Our aim was to evaluate correlation between clinicopathological features (clinical T and clinical N stages; histological type; nuclear grade; hormone-receptor and HER2 status, proliferation activity and tumor subtypes) of breast cancer and kinetic parameters measured by staging dynamic FDG-PET/CT examinations. Following ethical approval and patients’ informed consent we included 34 patients with 35 primary breast cancers in our prospective study. We performed dynamic PET imaging, and assessed plasma activity noninvasively. To delineate primary tumors we applied a frame-by-frame semi-automatic software-based correction of motion artefacts. FDG two-compartment kinetic modelling was applied to assess K1, k2, k3 rate coefficients and to calculate Ki (tracer flux constant) and MRFDG (FDG metabolic rate). We found that k3, Ki and MRFDG were significantly higher in higher grade (p = 0.0246, 0.0089 and 0.0076, respectively), progesterone-receptor negative (p = 0.0344, 0.0217 and 0.0132) and highly-proliferating (p = 0.0414, 0.0193 and 0.0271) tumors as well as in triple-negative and hormone-receptor negative/HER2-positive subtypes (p = 0.0310, 0.0280 and 0.0186). Ki and MRFDG were significantly higher in estrogen-receptor negative tumors (p = 0.0300 and 0.0247, respectively). Ki was significantly higher in node-positive than in node-negative disease (p = 0.0315). None of the assessed FDG-kinetic parameters showed significant correlation with stromal TIL. In conclusion, we confirmed a significant relationship between kinetic parameters measured by dynamic PET and the routinely assessed clinicopathological factors of breast cancer: high-grade, hormone-receptor negative tumors with high proliferation rate are characterized by higher cellular FDG-uptake and FDG-phosphorylation rate. Furthermore, we found that kinetic parameters based on the dynamic examinations are probably not influenced by stromal TIL infiltration.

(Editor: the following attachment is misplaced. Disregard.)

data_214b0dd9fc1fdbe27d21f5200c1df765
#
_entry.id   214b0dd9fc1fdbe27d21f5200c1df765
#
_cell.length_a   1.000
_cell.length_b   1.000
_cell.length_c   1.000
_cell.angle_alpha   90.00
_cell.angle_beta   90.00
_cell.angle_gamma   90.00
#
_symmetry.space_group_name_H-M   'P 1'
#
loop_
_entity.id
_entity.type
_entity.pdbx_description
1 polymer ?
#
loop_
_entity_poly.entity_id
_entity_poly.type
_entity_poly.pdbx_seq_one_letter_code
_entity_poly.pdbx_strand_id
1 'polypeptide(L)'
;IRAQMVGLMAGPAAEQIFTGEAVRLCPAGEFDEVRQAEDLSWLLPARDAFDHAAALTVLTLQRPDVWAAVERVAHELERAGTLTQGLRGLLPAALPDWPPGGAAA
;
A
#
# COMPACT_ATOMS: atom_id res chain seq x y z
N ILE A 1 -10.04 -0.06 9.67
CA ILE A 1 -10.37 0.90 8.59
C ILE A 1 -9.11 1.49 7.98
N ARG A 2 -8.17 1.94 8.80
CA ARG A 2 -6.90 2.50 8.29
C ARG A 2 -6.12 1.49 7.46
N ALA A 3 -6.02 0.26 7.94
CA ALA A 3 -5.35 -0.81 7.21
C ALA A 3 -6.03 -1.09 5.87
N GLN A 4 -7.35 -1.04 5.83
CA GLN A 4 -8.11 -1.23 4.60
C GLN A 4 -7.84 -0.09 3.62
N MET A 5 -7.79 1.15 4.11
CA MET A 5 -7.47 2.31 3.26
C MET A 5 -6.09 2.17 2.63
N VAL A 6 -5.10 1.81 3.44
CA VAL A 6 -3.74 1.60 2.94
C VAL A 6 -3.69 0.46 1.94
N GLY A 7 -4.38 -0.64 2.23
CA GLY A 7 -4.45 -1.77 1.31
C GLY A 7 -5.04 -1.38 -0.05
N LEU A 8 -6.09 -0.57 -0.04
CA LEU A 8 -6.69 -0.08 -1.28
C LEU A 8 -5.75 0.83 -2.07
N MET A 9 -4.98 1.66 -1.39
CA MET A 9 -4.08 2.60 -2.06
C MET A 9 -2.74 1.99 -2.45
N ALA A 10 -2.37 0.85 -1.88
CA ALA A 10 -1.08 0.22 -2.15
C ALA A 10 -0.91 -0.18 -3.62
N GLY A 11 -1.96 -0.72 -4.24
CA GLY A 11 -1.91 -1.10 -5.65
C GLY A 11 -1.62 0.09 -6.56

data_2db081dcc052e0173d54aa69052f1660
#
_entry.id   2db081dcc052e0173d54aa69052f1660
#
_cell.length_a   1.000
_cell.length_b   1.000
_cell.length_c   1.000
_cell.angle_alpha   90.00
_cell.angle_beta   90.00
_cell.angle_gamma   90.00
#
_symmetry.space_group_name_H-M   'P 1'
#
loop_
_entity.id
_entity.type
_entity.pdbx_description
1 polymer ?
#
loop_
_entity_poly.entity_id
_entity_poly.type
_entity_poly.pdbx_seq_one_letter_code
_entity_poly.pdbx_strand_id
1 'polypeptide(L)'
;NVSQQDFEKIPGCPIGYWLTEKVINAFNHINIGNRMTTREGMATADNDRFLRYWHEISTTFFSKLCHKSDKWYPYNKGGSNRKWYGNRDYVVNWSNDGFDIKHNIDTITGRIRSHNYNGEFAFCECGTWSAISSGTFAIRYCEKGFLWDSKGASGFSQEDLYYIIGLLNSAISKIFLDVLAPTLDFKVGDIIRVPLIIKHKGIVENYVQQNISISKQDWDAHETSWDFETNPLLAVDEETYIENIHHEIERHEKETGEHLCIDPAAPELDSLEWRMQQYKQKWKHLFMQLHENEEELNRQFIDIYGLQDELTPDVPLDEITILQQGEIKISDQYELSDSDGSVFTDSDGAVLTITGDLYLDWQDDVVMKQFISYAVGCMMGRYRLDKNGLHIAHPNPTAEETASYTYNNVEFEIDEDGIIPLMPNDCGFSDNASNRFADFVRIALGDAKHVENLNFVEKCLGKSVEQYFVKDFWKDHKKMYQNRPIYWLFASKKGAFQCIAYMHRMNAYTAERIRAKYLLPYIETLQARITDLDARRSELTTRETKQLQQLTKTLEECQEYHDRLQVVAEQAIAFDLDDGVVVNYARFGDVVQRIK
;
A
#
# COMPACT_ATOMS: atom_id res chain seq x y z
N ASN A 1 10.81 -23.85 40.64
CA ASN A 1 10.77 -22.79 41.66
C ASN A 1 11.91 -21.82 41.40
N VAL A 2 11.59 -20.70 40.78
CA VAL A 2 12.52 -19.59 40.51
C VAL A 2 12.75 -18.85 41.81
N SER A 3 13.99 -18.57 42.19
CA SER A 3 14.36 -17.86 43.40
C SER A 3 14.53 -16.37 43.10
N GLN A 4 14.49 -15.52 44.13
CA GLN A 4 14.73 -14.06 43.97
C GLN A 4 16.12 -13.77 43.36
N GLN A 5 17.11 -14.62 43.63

- Breast cancer
- Tumor-infiltrating lymphocytes
ASJC Scopus subject areas
- Pathology and Forensic Medicine
- Cancer Research